14 8 NATIONAL HIGHWAY TRAFFIC SAFETY ADMINISTRATION DATA COLLECTION When should we collect data? At first glance, data collection seems to be the cure regarding police and civilian contacts in relation to racial profiling. Data collection also is a tool to analyze actions that may be considered bias-based traffic law enforcement. There is much to be learned from data involving police encounters with citizens. Although police data collection systems cannot cure society of discriminatory acts by law enforcement officers, these systems can identify potential problems. The systematic compilation of data authenticates community policing and can help engender respect for law enforcement officers. Statistics can be meaningful or simply a collection of numbers. Agencies should consider the type of facts and records necessary to document its resources and the reasons for its method of handling arrests, stops, and investigations. If the information is not collected, when and if litigation occurs, defensible records will not be available. Police administrators are in a precarious position. If they decide not to collect data, some persons may assume that they are hiding something. If they decide to gather data, raw interpretations may be improperly analyzed and lead to claims of improper behavior. Therefore, careful analysis of collected data is critical.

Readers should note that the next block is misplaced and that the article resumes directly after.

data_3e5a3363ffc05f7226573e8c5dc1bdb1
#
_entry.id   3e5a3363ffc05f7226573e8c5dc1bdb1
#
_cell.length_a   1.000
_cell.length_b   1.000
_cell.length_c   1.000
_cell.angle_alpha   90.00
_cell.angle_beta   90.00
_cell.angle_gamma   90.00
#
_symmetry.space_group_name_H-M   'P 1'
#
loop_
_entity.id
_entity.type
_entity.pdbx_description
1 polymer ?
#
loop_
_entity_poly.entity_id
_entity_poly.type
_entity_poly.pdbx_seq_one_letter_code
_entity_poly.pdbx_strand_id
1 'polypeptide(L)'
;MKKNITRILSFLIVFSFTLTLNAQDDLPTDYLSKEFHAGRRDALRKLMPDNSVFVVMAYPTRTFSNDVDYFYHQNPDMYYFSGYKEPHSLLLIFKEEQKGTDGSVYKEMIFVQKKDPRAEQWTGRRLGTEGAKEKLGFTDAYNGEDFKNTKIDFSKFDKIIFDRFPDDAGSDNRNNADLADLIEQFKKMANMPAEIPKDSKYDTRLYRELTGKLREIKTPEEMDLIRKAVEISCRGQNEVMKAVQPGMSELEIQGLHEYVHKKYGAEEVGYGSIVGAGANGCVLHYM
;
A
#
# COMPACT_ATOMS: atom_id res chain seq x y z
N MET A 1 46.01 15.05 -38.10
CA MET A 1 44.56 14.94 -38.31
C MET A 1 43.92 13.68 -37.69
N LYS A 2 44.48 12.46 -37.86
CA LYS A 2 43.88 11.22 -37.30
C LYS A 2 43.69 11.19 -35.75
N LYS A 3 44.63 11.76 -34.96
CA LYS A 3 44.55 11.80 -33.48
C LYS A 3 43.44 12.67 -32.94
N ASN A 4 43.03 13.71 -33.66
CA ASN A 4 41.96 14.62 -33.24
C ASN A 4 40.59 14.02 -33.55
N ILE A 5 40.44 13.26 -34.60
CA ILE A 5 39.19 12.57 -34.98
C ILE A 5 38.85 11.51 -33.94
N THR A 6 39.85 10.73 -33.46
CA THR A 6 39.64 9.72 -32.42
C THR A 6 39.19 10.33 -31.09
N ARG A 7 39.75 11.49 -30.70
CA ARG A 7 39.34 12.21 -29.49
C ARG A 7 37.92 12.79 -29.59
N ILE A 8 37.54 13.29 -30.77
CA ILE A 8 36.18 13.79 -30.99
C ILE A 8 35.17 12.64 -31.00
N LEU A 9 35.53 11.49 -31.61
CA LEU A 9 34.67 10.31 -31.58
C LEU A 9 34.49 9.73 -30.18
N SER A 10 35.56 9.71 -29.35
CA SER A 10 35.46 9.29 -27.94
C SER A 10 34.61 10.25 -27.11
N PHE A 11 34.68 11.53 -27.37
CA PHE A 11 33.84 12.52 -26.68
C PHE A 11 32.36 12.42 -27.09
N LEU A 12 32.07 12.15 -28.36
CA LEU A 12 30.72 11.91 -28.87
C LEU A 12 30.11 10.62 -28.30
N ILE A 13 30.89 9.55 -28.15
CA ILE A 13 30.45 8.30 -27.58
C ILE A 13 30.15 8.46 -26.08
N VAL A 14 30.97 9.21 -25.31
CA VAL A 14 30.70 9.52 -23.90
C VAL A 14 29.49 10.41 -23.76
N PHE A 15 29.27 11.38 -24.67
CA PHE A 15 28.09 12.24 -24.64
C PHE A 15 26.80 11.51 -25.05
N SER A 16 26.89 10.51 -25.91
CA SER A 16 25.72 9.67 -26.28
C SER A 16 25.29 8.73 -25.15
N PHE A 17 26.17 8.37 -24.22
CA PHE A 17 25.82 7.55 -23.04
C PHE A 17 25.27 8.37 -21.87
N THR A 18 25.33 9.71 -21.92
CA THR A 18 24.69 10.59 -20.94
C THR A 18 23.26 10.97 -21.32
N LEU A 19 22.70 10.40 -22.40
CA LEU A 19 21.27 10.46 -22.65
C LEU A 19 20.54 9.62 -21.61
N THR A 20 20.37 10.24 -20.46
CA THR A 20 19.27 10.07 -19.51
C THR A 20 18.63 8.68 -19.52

15 UNDERSTANDING BIAS-BASED TRAFFIC LAW ENFORCEMENT 9 RESOURCES Policies on Bias-Based Policing Education and training are two of the most important aspects of reducing bias-based traffic law enforcement. However, education and training alone will not heal the troubles of police racial bias. The chief executive must work to develop good policies, policy enforcement, personnel selection, supervision, community relations, and accountability. Programs aimed at reducing the prospect of biased traffic law enforcement should not be accusatory. Rather, they need to foster positive relationships between management, officers, and the community, which in turn, create departmental honor and public trust. Listed below are a few government leaders, agencies and foundations with policies or programs that address bias-based traffic law enforcement. Although this list includes a small number of institutions, most web sites have links that lead to more programs. Racial Profiling in the United States In his Address to the Joint Session of Congress in 2001, President George W. Bush declared, Too many of our citizens have cause to doubt our nation s justice, when the law points a finger of suspicion at groups, instead of individuals. All our citizens are created equal and must be treated equal. It s wrong and we will end it in America. 3 Memorandum for the Attorney General on Racial Profiling I hereby direct you to review the use by Federal law enforcement authorities of race as a factor in conducting stops, searches, and other investigative procedures. In particular, I ask that you work with the Congress to develop methods or mechanisms to collect any relevant data from Federal law enforcement agencies and work in cooperation with State and local law enforcement in order to assess the extent and nature of any such practices. I further direct that you report back to me with your findings and recommendations for the improvement of the just and equal administration of our Nation s laws. George W. Bush, February 27, 2001, White House news release Wyoming Governor Jim Geringer, July 13, 2001 Wyoming does not and will not engage in racial profiling. Traffic stops will not be made that violate fundamental civil and constitutional rights or our law enforcement mission and value statements. This resolution clearly states our objection to and commitment against racial profiling in Wyoming. Bias-Free Policing 2001 Civil Rights Committee Every police agency should have a policy, which clearly prohibits bias policing. The International Association of Chiefs of Police reaffirms its long-standing position against biased enforcement or any other type of discriminatory practices. Condemnation of Bias-Based Policing 2001 Narcotics and Dangerous Drugs Committee. Traffic stops should not be made on the basis of the motorist s race, ethnicity, or economic status, but rather on articulable suspicion or actual violation of a law. 3 Address of the President to the Joint Session of Congress, George W. Bush, United States President, February 27, 2001.